1 in 3 Australians don't know their credit card interest rate

author-avatar By on January 12, 2021
1 in 3 Australians don't know their credit card interest rate

More than a third of Aussies don't know what interest rate they're paying on their credit card, and those that do are paying too much.

Those are the findings from a poll by independent research agency fiftyfive5 commissioned by Defence Bank.

The survey of more than 1,000 people found that despite Australians planning to use their credit cards more in 2021, 57% of those surveyed don't pay much attention to their credit card interest rate, while one in two question the value of card reward programs, particularly during a pandemic. 

Over a third (35%) of Australians don't know what their credit card interest rate is while four out of five of those who do know what rate they're paying are paying more than 10% p.a, with some paying over 20% p.a.

The table below displays credit cards with some of the lowest interest rates on the market, disregarding any temporary promotional offers.

Defence Bank CEO David Marshall says Australians need to do their research and shop around.

“It’s time to break the cycle of paying unnecessarily high credit card interest rates," Mr Marshall said.

"We see from these results that Australians are frustrated by the rates they’re paying and the bells and whistles they either can’t use or don’t need.

“Australian consumers need to stop paying 20% for the convenience of a basic credit card, when genuine low-rate options exist for half the cost.”

The survey also found that one in five credit card holders find it hard to pay off their balance after the Christmas period, but the lack of use of credit cards in recent times could translate to less Christmas credit card debt. 

See also: Are credit cards recovering in time for a Christmas splurge?

Credit card debt has been plummeting over the COVID period with the latest Reserve Bank figures showing the average credit card balance was $2,728 in October - close to a 14-year low.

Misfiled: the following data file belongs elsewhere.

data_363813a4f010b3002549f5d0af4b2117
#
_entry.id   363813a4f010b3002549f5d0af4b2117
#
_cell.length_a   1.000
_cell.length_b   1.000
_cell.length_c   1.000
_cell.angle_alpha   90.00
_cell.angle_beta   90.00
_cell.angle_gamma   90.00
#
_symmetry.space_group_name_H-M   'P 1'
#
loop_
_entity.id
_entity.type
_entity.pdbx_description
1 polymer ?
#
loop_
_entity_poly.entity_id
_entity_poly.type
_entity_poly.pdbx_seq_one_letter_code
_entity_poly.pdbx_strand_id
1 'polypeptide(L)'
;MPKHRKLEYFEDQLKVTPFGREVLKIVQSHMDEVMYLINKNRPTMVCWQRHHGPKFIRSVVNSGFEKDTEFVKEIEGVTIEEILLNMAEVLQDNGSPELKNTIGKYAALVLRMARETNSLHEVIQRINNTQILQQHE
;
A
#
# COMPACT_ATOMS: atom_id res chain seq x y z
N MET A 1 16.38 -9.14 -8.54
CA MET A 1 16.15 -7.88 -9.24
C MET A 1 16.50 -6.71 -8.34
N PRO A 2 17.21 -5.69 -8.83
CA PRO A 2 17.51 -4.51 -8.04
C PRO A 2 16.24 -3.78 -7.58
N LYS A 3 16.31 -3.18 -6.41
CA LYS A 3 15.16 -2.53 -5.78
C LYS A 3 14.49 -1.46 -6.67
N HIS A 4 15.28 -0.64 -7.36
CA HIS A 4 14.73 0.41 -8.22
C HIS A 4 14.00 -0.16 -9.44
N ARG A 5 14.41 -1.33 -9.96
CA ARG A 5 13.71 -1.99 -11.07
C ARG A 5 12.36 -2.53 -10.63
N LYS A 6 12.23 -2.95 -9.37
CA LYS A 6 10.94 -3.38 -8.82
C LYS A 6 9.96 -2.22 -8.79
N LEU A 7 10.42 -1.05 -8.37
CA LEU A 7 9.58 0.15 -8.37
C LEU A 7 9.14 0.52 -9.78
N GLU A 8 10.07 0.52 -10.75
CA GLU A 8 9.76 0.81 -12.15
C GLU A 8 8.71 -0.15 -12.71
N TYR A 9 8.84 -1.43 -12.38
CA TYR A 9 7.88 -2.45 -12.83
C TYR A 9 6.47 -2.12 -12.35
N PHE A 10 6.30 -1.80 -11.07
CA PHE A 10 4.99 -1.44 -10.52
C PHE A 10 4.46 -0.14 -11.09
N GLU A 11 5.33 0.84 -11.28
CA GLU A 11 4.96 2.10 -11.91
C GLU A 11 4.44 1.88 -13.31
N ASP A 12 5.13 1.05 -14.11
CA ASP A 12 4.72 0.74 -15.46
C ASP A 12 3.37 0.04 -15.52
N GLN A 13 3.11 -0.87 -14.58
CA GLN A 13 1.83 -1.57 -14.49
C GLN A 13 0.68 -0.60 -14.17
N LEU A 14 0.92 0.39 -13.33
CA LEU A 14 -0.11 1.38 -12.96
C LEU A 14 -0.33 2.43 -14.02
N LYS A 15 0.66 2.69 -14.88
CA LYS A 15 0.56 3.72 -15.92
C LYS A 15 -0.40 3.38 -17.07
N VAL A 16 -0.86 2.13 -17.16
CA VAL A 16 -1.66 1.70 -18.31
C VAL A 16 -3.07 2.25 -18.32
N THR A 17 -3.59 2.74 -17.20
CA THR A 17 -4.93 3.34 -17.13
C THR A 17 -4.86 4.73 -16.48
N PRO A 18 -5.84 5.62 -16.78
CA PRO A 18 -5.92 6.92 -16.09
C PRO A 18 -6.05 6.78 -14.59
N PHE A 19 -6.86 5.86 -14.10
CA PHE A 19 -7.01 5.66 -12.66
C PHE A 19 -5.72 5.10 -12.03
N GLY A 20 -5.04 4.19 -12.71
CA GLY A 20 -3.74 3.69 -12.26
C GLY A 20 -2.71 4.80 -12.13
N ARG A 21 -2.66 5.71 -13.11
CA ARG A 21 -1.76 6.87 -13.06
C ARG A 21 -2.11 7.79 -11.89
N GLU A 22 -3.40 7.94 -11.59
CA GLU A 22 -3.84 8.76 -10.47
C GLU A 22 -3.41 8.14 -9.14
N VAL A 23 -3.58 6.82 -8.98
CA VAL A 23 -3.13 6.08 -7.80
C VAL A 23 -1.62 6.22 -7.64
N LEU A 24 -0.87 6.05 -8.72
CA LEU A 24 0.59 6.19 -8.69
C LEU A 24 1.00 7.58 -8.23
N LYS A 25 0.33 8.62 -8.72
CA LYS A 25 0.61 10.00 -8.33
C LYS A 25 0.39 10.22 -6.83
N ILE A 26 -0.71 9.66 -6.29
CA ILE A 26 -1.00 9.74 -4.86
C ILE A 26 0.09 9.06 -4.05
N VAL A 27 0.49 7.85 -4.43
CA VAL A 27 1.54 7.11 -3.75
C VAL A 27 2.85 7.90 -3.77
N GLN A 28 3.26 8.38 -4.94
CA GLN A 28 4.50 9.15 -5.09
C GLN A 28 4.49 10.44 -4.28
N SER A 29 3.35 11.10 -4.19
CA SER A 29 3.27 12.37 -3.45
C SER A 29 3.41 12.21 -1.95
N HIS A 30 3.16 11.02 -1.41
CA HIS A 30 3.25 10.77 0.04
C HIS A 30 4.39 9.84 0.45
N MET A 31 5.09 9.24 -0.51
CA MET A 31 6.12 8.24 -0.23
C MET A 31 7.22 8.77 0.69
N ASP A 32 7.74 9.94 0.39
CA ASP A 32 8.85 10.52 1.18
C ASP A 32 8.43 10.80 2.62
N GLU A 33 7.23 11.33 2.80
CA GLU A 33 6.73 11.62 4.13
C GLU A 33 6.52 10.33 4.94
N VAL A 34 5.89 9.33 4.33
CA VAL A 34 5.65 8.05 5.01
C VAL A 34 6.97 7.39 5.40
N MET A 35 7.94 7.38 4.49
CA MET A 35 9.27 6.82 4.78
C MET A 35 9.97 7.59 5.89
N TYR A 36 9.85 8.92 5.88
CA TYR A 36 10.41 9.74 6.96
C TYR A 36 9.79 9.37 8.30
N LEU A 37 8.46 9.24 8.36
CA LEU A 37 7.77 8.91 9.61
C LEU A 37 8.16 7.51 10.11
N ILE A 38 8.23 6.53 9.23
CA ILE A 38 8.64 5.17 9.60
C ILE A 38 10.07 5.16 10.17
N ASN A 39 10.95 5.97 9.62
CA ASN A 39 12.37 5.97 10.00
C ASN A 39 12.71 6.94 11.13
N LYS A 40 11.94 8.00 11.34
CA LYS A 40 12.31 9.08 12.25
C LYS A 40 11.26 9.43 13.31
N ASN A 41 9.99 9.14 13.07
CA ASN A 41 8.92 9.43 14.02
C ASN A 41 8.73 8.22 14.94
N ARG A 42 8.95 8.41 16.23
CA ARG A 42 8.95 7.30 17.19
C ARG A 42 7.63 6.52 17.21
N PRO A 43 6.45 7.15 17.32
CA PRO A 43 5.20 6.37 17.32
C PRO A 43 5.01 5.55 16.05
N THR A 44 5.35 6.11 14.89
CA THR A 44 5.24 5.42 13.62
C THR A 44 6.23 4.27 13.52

The figures also show the number of credit cards on issue have plummeted to 12.9 million in October, the lowest since mid-2008.

Whether the reduction in credit card usage is due to stimulus payments, more frugal pandemic spending, or more people using debit cards, it's clear that there has been a marked shift in consumer behaviour over the COVID period.

A recent survey by MyState Bank found that an overwhelming majority of Australians are responding to the economic crisis by reining in their spending habits, saving and budgeting more, and by paying down their debt.

See also: Financial resolutions to kickstart 2021

“We expect these savvy savings habits to continue, with these new behaviours among consumers outliving the recession," said MyState Bank General Manager Customer Experience Heather McGovern.

The research found 17% of those surveyed resolved to pay off their credit card and personal loan debt in 2021. 


Photo by Mark OFlynn on Unsplash

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Emma Duffy is Assistant Editor at Your Mortgage and  Your Investment Property Mag, which are part of the Savings Media Group. In this role, she manages a team of journalists and expert contributors committed to keeping readers informed about the latest home loan and finance news and trends, as well as providing in-depth property guides. She is also a finance journalist at Savings.com.au which she joined shortly after its launch in early 2019. Emma has a Bachelor in Journalism and has been published in several other publications and been featured on radio.

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